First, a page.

Parental gardening support 101

My mother has big plans for her garden. And these plans, perhaps inevitably, involve a fair amount of digging, heavy lifting and general gorilla work. Which, perhaps even more inevitably, is where I come in. And so we found ourselves spending a tiring – but ultimately rather enjoyable – weekend tearing up a small portion of Somerset.

There had, at some point in the distant past, been a master plan for the design of the new garden. However, initial discussions upon our arrival at cup-of-tea time on Saturday morning (you have to admire my timing) identified that this plan had moved along somewhat. And so, while Natalie and my mother started clearing the vegetation from a long border running the length of the garden, I grabbed a spade and got to work clearing the turf from a small area of lawn.

My task was to remove the lawn, dig over the soil and create some low beds for flowers, vegetables and such like. There were a couple of existing beds on either side of the lawn, which had been used as compost heaps and so were somewhat uneven and full of roots, but after a couple of hours I was left with a vaguely flat, almost root free expanse of soil.

With the boring stuff out of the way, I was able to start on the construction phase.  (By this time, Natalie had cleared all of about two metres of the long border, so I was glad that I had been given my own task and hadn’t got roped into working on hers.) I like building things and have, over time, got better at measuring things before I cut them. So I soon had the beds laid out and the wooden edging assembled. And here’s the (almost) finished product…

The new raised beds

You’ll note that Molly is taking her role as general assistant extremely seriously. Here, she’s clearly checking the level of the paths. After we’d finished the edging for the beds, Natalie and I put down some weed-suppressing membrane over the paths. Molly thought the membrane was brilliant and promptly settled in for a snooze. She wasn’t so happy when we started tipping gravel on top of it, though, and relocated to one of the raised beds, instead.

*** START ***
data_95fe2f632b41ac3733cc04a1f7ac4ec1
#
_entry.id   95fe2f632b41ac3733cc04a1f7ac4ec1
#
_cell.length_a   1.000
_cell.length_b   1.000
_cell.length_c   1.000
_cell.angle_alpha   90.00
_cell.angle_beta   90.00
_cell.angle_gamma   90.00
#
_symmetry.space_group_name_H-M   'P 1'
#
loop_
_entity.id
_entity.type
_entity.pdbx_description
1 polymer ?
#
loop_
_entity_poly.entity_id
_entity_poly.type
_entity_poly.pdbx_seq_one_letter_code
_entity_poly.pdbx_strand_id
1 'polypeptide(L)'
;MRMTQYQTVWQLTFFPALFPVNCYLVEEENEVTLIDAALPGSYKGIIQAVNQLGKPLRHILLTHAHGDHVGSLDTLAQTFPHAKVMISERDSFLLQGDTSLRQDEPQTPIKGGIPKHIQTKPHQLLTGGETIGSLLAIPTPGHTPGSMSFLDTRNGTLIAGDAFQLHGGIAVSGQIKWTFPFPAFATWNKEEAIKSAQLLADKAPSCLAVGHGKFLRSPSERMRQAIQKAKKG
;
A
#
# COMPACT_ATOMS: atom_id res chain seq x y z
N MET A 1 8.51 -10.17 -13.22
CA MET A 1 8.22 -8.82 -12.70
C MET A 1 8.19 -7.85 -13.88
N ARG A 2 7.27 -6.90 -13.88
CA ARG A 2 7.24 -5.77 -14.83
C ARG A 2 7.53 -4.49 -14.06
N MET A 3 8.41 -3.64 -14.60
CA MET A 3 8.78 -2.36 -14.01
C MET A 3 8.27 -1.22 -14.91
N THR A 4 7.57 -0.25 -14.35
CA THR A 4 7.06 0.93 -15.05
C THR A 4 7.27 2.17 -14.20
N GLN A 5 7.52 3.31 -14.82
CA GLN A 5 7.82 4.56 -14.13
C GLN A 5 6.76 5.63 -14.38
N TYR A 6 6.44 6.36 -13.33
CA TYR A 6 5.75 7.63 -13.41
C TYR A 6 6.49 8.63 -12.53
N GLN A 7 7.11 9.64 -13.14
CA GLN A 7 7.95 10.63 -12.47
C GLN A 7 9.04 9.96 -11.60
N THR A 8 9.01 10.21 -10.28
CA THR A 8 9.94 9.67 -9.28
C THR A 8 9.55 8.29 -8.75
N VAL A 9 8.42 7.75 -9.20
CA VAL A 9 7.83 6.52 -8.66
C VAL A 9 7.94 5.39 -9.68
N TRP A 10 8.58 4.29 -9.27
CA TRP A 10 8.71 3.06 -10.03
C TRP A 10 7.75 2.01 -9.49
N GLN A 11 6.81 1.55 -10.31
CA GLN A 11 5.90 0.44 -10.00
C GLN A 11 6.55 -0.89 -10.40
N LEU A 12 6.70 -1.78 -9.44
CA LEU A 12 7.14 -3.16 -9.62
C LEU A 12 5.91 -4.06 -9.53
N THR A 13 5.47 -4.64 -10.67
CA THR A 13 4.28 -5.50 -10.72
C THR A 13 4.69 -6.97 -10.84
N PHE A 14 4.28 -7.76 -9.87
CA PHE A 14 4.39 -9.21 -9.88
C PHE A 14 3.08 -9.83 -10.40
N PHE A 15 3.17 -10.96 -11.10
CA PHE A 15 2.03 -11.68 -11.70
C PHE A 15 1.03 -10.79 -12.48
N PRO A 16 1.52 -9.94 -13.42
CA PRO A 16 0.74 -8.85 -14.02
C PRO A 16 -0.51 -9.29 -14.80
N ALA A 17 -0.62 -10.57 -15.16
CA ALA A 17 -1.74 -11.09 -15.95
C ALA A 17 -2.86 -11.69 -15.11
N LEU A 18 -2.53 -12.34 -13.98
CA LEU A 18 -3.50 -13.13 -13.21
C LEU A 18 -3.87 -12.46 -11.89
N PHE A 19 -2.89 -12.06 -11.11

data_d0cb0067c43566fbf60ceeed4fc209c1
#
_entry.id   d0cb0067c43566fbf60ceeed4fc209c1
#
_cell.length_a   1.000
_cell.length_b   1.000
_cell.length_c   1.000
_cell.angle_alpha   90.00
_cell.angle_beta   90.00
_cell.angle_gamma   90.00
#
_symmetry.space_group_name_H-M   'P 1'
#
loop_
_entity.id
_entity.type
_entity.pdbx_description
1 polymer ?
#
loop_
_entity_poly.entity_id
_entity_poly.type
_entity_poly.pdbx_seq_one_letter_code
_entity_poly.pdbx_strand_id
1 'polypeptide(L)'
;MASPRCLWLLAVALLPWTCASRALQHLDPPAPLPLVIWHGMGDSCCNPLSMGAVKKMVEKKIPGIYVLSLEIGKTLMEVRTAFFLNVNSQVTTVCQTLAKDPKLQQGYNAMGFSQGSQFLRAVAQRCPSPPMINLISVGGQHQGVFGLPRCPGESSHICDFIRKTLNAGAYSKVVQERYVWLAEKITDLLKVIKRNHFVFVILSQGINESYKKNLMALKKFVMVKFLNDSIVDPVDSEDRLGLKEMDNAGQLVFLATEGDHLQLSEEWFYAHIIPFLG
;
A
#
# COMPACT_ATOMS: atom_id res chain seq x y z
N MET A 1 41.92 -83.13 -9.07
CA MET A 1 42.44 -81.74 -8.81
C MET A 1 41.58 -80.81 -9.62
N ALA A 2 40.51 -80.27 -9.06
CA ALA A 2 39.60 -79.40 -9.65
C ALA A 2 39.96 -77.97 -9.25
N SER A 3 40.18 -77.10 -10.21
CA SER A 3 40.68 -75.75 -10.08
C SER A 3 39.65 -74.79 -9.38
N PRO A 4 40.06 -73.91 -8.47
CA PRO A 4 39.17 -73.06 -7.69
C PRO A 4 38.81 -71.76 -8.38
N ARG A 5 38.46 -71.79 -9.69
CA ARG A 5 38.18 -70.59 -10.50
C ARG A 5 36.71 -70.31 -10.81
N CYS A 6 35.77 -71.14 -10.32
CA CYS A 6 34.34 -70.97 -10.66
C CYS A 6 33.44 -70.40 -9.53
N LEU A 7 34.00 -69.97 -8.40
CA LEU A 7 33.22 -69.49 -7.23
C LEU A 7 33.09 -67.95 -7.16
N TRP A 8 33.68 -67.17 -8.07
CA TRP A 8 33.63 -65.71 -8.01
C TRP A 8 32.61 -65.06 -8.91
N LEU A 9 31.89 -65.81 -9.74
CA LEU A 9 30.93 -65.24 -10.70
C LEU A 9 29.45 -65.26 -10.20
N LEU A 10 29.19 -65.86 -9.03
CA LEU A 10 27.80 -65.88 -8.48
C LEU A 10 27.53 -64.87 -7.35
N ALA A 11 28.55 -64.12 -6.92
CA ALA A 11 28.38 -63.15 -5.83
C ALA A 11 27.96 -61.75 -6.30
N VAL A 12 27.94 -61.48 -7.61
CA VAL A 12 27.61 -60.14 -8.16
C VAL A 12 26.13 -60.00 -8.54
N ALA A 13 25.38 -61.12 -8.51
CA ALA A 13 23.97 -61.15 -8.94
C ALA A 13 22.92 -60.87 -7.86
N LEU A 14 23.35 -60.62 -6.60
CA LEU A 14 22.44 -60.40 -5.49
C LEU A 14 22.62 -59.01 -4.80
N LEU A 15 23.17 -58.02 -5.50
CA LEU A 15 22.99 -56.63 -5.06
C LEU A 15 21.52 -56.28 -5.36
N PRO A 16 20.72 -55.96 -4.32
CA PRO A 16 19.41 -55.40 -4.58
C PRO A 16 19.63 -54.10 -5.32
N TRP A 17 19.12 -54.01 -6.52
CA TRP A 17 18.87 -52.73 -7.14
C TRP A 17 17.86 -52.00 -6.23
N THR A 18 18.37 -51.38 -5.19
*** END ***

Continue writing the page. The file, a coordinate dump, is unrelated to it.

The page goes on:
We also used this weekend as an opportunity to try out our new tent.* As you can see in the photo below, it’s a proper ‘grown up’ tent (I’m used to small, lightweight things for hiking expeditions) with a separate ‘bedroom’ and windows. Yes, windows. We were intrigued as to how Molly would cope with sleeping outside, so my mother’s garden seemed a good place to start. After all, if Molly barked all night, then it wasn’t our neighbours that we were upsetting.

Our tent

It turned out, though, that Molly was absolutely fine with the whole camping thing. I laid out her mat in the corner of the tent and indicated that she should sleep there. She promptly ignored me and clambered into the small gap between my and Natalie’s sleeping bags, where she burrowed herself a nest, sighed deeply and went to sleep. Well, I guess it’s our fault for sleeping on the ground, which is usually her domain. And Molly does make an excellent hot water bottle.

So that was our weekend. We had a fun time outside. My mother got a lot of the heavy work done in her garden. And Molly got an introduction to the world of camping. Who could ask for more? Let’s just hope that’s the last of the big plans…

* My mother would, I am sure, like me to point out that she did offer us a bedroom in the house. We weren’t forced to sleep in the garden.

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